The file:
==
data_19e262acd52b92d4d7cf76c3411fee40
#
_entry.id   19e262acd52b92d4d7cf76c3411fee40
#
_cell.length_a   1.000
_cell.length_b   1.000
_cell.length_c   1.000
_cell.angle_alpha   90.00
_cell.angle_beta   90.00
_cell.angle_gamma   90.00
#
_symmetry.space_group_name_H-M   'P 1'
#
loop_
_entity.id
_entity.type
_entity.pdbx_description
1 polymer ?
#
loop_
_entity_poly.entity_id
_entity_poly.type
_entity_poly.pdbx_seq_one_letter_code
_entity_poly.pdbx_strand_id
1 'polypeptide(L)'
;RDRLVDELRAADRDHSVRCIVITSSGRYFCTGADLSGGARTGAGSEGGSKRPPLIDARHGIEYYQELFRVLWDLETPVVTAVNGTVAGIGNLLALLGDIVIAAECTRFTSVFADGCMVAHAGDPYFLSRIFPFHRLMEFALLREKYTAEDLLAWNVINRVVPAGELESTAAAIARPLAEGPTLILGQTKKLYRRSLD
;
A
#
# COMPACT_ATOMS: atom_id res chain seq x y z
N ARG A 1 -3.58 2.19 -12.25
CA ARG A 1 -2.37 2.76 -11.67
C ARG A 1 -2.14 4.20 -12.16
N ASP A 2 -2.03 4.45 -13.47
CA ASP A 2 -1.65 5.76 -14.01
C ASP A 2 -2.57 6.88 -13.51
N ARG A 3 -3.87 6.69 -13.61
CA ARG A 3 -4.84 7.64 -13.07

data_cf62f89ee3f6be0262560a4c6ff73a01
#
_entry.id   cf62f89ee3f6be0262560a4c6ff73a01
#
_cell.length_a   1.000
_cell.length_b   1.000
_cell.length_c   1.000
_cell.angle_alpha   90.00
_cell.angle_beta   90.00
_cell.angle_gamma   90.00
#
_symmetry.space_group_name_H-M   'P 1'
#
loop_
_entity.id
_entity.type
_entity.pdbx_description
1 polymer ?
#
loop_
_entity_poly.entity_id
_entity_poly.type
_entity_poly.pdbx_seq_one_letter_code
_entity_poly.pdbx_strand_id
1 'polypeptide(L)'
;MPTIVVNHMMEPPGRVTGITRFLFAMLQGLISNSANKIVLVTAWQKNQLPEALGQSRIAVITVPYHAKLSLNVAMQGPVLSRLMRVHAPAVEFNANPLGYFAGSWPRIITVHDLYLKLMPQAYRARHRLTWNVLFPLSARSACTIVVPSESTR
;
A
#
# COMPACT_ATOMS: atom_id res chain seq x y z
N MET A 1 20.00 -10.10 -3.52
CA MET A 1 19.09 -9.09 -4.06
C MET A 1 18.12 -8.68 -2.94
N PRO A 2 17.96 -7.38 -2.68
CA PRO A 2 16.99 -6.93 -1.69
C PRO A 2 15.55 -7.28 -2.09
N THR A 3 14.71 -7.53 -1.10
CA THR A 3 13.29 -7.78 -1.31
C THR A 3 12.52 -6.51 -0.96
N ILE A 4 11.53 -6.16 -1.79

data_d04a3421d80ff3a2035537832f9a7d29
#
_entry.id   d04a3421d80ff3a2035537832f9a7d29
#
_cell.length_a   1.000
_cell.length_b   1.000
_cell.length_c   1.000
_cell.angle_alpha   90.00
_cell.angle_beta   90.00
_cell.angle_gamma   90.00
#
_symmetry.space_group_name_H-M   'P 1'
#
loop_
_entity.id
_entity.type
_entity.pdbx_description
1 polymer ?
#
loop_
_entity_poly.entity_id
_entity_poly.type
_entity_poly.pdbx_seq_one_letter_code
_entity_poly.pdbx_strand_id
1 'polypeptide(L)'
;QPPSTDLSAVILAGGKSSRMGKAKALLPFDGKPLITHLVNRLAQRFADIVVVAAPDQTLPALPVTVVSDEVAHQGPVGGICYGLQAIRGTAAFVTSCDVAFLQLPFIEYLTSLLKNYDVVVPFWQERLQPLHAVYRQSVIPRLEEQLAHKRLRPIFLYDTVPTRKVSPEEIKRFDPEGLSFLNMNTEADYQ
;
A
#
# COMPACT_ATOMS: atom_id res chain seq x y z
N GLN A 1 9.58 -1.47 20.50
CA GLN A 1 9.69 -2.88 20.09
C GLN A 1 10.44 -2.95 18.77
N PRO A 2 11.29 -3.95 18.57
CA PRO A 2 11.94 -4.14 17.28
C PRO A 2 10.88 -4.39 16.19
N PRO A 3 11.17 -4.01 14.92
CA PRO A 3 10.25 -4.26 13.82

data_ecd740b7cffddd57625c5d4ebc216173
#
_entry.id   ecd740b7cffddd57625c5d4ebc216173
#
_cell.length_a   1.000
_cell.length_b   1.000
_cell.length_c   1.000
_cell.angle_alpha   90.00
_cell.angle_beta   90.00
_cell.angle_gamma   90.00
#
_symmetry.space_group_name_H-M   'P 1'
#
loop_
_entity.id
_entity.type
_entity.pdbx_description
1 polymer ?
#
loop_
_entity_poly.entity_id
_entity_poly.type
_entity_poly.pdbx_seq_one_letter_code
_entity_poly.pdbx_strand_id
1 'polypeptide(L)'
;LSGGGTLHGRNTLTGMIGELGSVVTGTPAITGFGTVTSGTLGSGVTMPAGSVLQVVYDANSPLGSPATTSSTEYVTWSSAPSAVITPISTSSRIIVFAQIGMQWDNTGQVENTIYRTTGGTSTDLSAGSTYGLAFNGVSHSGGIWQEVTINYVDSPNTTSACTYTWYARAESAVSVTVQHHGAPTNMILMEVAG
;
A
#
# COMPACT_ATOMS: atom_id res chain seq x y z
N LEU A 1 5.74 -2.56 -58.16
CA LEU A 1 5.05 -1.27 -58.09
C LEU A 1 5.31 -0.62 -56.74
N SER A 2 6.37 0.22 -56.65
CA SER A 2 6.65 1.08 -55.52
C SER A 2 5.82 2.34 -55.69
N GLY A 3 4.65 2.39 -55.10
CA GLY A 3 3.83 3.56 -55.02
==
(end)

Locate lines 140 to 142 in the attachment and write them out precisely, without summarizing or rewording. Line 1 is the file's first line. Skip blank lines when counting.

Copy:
_entity_poly.pdbx_strand_id
1 'polypeptide(L)'
;LSGGGTLHGRNTLTGMIGELGSVVTGTPAITGFGTVTSGTLGSGVTMPAGSVLQVVYDANSPLGSPATTSSTEYVTWSSAPSAVITPISTSSRIIVFAQIGMQWDNTGQVENTIYRTTGGTSTDLSAGSTYGLAFNGVSHSGGIWQEVTINYVDSPNTTSACTYTWYARAESAVSVTVQHHGAPTNMILMEVAG